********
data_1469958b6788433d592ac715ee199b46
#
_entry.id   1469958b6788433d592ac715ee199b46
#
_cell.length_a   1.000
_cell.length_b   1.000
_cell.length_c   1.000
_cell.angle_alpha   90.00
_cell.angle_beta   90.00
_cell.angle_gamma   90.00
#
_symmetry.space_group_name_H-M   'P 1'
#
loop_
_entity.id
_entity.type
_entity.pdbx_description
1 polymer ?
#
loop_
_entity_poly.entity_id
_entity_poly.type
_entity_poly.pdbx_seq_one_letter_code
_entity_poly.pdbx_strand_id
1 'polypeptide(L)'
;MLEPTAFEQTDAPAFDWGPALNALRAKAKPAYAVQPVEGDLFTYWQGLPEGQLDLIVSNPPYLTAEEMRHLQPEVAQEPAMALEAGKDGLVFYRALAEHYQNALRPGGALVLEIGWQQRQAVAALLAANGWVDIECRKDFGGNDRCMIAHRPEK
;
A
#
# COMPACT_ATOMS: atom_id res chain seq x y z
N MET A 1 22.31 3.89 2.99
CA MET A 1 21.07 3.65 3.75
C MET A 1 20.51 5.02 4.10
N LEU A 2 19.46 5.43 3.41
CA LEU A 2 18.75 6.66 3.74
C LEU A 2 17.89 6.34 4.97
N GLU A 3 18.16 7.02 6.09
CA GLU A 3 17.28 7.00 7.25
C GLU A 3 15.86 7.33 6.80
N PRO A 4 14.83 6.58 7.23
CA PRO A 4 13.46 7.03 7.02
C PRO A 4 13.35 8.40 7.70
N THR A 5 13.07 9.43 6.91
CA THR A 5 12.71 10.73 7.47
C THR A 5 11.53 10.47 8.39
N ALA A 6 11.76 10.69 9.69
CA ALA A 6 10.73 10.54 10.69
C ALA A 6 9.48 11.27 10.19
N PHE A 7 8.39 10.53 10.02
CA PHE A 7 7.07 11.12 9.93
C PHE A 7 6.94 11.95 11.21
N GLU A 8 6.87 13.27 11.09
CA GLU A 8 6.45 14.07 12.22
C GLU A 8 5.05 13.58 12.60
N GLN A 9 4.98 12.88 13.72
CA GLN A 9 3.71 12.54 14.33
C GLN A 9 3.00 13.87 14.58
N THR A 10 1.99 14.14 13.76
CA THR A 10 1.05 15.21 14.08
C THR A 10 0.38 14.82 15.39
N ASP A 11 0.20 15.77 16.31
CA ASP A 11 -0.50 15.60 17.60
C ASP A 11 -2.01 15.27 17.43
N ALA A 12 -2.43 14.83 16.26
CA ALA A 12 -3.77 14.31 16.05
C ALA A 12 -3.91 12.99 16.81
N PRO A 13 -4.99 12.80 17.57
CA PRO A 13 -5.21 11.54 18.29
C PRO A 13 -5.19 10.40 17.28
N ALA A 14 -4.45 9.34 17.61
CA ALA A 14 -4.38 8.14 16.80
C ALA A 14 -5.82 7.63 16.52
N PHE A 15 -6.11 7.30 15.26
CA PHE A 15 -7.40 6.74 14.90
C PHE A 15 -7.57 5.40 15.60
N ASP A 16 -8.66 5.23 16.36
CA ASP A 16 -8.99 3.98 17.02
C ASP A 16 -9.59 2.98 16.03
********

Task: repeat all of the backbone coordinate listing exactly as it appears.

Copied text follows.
data_1469958b6788433d592ac715ee199b46
#
_entry.id   1469958b6788433d592ac715ee199b46
#
_cell.length_a   1.000
_cell.length_b   1.000
_cell.length_c   1.000
_cell.angle_alpha   90.00
_cell.angle_beta   90.00
_cell.angle_gamma   90.00
#
_symmetry.space_group_name_H-M   'P 1'
#
loop_
_entity.id
_entity.type
_entity.pdbx_description
1 polymer ?
#
loop_
_entity_poly.entity_id
_entity_poly.type
_entity_poly.pdbx_seq_one_letter_code
_entity_poly.pdbx_strand_id
1 'polypeptide(L)'
;MLEPTAFEQTDAPAFDWGPALNALRAKAKPAYAVQPVEGDLFTYWQGLPEGQLDLIVSNPPYLTAEEMRHLQPEVAQEPAMALEAGKDGLVFYRALAEHYQNALRPGGALVLEIGWQQRQAVAALLAANGWVDIECRKDFGGNDRCMIAHRPEK
;
A
#
# COMPACT_ATOMS: atom_id res chain seq x y z
N MET A 1 22.31 3.89 2.99
CA MET A 1 21.07 3.65 3.75
C MET A 1 20.51 5.02 4.10
N LEU A 2 19.46 5.43 3.41
CA LEU A 2 18.75 6.66 3.74
C LEU A 2 17.89 6.34 4.97
N GLU A 3 18.16 7.02 6.09
CA GLU A 3 17.28 7.00 7.25
C GLU A 3 15.86 7.33 6.80
N PRO A 4 14.83 6.58 7.23
CA PRO A 4 13.46 7.03 7.02
C PRO A 4 13.35 8.40 7.70
N THR A 5 13.07 9.43 6.91
CA THR A 5 12.71 10.73 7.47
C THR A 5 11.53 10.47 8.39
N ALA A 6 11.76 10.69 9.69
CA ALA A 6 10.73 10.54 10.69
C ALA A 6 9.48 11.27 10.19
N PHE A 7 8.39 10.53 10.02
CA PHE A 7 7.07 11.12 9.93
C PHE A 7 6.94 11.95 11.21
N GLU A 8 6.87 13.27 11.09
CA GLU A 8 6.45 14.07 12.22
C GLU A 8 5.05 13.58 12.60
N GLN A 9 4.98 12.88 13.72
CA GLN A 9 3.71 12.54 14.33
C GLN A 9 3.00 13.87 14.58
N THR A 10 1.99 14.14 13.76
CA THR A 10 1.05 15.21 14.08
C THR A 10 0.38 14.82 15.39
N ASP A 11 0.20 15.77 16.31
CA ASP A 11 -0.50 15.60 17.60
C ASP A 11 -2.01 15.27 17.43
N ALA A 12 -2.43 14.83 16.26
CA ALA A 12 -3.77 14.31 16.05
C ALA A 12 -3.91 12.99 16.81
N PRO A 13 -4.99 12.80 17.57
CA PRO A 13 -5.21 11.54 18.29
C PRO A 13 -5.19 10.40 17.28
N ALA A 14 -4.45 9.34 17.61
CA ALA A 14 -4.38 8.14 16.80
C ALA A 14 -5.82 7.63 16.52
N PHE A 15 -6.11 7.30 15.26
CA PHE A 15 -7.40 6.74 14.90
C PHE A 15 -7.57 5.40 15.60
N ASP A 16 -8.66 5.23 16.36
CA ASP A 16 -8.99 3.98 17.02
C ASP A 16 -9.59 2.98 16.03